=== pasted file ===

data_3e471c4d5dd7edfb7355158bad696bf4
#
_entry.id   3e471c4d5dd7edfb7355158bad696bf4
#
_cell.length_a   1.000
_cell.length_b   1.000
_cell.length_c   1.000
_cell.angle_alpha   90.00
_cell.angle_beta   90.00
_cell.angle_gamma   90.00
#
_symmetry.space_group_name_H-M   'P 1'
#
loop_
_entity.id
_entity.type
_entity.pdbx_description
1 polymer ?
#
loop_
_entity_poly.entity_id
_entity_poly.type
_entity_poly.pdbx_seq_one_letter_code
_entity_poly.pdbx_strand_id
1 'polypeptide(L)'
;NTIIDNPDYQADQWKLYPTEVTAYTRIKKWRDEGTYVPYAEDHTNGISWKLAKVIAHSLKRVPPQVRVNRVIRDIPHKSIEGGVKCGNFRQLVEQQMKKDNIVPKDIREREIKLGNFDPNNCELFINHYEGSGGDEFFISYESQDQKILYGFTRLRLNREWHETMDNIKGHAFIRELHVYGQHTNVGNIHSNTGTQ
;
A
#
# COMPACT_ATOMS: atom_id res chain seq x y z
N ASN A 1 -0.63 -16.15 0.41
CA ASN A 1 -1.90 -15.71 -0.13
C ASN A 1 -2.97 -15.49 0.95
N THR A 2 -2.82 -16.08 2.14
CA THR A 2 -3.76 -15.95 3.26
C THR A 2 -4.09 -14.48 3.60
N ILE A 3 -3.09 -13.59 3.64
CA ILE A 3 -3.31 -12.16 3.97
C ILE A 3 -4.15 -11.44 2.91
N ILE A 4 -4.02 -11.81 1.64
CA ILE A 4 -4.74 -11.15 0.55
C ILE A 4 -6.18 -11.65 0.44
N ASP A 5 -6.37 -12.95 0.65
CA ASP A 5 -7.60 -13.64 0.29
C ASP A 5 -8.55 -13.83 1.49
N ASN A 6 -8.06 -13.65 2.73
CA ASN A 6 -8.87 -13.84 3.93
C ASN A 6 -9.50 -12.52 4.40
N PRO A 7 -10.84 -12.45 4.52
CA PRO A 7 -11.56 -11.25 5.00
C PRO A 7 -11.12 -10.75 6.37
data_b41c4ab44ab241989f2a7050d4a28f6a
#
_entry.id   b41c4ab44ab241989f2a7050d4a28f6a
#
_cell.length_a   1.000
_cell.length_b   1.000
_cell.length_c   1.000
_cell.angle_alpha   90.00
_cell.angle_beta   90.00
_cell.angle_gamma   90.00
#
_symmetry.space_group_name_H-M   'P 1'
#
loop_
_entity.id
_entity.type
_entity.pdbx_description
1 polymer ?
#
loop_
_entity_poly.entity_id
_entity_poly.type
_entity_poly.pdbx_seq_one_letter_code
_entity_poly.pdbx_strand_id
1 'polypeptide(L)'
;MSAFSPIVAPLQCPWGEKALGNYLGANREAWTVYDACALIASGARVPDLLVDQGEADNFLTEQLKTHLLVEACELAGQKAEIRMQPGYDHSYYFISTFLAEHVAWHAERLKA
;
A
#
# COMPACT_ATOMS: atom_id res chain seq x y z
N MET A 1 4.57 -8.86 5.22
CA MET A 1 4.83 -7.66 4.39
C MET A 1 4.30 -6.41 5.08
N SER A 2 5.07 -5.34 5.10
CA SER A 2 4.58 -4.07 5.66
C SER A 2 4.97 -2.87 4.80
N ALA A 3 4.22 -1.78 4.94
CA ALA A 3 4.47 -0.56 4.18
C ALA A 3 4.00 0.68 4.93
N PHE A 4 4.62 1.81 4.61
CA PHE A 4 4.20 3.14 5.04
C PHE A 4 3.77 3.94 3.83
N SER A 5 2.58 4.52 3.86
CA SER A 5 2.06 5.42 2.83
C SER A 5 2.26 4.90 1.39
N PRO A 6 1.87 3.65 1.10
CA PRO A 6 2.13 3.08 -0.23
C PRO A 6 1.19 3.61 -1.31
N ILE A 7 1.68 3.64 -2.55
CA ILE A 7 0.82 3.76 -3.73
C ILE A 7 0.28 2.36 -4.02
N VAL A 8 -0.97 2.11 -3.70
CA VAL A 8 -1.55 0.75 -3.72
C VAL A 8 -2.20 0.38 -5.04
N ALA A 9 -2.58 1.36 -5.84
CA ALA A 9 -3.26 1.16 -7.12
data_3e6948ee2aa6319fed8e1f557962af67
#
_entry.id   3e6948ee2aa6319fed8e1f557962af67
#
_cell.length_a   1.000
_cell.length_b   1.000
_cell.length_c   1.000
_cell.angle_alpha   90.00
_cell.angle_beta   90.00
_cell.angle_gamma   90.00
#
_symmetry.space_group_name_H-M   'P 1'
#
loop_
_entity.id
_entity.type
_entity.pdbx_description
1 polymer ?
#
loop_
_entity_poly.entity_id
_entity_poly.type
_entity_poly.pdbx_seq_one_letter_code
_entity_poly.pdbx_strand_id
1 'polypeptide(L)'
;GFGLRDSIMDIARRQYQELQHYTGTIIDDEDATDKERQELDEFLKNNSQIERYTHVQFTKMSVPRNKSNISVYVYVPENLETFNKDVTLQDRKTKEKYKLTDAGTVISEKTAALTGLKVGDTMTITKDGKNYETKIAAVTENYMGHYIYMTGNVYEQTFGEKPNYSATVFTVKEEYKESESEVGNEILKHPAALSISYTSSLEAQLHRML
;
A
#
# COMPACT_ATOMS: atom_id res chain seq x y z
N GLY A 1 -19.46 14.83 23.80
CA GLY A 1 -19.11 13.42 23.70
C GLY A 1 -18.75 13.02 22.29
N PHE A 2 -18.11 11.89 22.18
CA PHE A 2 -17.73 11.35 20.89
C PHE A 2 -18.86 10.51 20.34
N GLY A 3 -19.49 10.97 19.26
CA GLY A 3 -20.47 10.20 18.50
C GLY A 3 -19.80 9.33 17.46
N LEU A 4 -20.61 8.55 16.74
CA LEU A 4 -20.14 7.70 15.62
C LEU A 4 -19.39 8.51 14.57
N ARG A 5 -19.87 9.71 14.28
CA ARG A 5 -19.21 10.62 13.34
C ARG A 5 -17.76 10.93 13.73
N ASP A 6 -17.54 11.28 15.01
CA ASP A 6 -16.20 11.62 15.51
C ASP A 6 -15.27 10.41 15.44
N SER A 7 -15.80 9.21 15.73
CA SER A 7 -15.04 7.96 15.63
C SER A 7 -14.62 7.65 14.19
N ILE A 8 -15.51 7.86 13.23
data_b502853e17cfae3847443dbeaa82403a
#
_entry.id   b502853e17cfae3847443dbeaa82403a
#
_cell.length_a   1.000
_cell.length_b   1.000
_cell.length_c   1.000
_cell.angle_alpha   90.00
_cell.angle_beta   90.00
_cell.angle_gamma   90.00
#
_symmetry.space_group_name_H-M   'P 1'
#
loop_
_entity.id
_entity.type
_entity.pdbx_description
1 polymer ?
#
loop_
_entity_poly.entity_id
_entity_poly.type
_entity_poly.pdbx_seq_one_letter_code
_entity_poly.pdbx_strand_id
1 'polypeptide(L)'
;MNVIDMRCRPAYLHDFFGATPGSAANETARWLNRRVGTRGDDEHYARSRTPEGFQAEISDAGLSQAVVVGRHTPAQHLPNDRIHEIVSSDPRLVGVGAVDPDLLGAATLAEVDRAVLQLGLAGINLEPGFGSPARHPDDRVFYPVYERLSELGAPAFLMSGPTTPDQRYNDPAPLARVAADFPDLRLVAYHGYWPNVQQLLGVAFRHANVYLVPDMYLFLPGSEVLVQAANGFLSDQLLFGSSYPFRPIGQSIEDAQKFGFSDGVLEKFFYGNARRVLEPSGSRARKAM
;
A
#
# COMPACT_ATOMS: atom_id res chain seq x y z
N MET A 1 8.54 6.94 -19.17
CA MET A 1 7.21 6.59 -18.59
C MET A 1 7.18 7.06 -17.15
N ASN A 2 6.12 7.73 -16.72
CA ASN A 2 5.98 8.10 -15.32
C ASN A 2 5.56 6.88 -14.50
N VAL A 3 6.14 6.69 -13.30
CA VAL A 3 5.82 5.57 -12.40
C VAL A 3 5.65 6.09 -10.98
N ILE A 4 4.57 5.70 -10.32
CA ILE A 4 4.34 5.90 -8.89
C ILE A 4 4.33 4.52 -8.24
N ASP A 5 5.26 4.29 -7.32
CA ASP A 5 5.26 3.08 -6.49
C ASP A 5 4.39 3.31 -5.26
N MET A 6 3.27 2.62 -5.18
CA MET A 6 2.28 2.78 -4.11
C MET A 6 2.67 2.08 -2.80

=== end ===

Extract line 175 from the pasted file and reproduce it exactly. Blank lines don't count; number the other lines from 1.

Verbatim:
_entity.type